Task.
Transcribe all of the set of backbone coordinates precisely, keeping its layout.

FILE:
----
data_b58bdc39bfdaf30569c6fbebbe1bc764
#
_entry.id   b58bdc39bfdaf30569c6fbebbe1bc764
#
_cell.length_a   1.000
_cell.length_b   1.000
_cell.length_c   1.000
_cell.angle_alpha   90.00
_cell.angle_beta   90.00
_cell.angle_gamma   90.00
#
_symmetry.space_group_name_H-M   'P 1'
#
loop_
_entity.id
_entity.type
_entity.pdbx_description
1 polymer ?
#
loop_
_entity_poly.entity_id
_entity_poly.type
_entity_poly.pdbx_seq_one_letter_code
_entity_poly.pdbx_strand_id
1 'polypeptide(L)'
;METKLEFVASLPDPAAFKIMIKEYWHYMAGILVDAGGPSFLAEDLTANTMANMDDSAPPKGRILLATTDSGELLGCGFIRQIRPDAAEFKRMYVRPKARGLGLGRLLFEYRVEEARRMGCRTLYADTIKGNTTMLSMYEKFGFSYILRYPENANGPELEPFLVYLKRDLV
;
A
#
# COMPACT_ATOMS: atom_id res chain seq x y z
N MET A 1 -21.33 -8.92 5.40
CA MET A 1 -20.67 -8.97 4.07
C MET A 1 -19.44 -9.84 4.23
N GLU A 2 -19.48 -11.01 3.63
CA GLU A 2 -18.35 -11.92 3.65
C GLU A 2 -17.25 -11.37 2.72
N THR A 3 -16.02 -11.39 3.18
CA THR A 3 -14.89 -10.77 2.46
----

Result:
data_b58bdc39bfdaf30569c6fbebbe1bc764
#
_entry.id   b58bdc39bfdaf30569c6fbebbe1bc764
#
_cell.length_a   1.000
_cell.length_b   1.000
_cell.length_c   1.000
_cell.angle_alpha   90.00
_cell.angle_beta   90.00
_cell.angle_gamma   90.00
#
_symmetry.space_group_name_H-M   'P 1'
#
loop_
_entity.id
_entity.type
_entity.pdbx_description
1 polymer ?
#
loop_
_entity_poly.entity_id
_entity_poly.type
_entity_poly.pdbx_seq_one_letter_code
_entity_poly.pdbx_strand_id
1 'polypeptide(L)'
;METKLEFVASLPDPAAFKIMIKEYWHYMAGILVDAGGPSFLAEDLTANTMANMDDSAPPKGRILLATTDSGELLGCGFIRQIRPDAAEFKRMYVRPKARGLGLGRLLFEYRVEEARRMGCRTLYADTIKGNTTMLSMYEKFGFSYILRYPENANGPELEPFLVYLKRDLV
;
A
#
# COMPACT_ATOMS: atom_id res chain seq x y z
N MET A 1 -21.33 -8.92 5.40
CA MET A 1 -20.67 -8.97 4.07
C MET A 1 -19.44 -9.84 4.23
N GLU A 2 -19.48 -11.01 3.63
CA GLU A 2 -18.35 -11.92 3.65
C GLU A 2 -17.25 -11.37 2.72
N THR A 3 -16.02 -11.39 3.18
CA THR A 3 -14.89 -10.77 2.46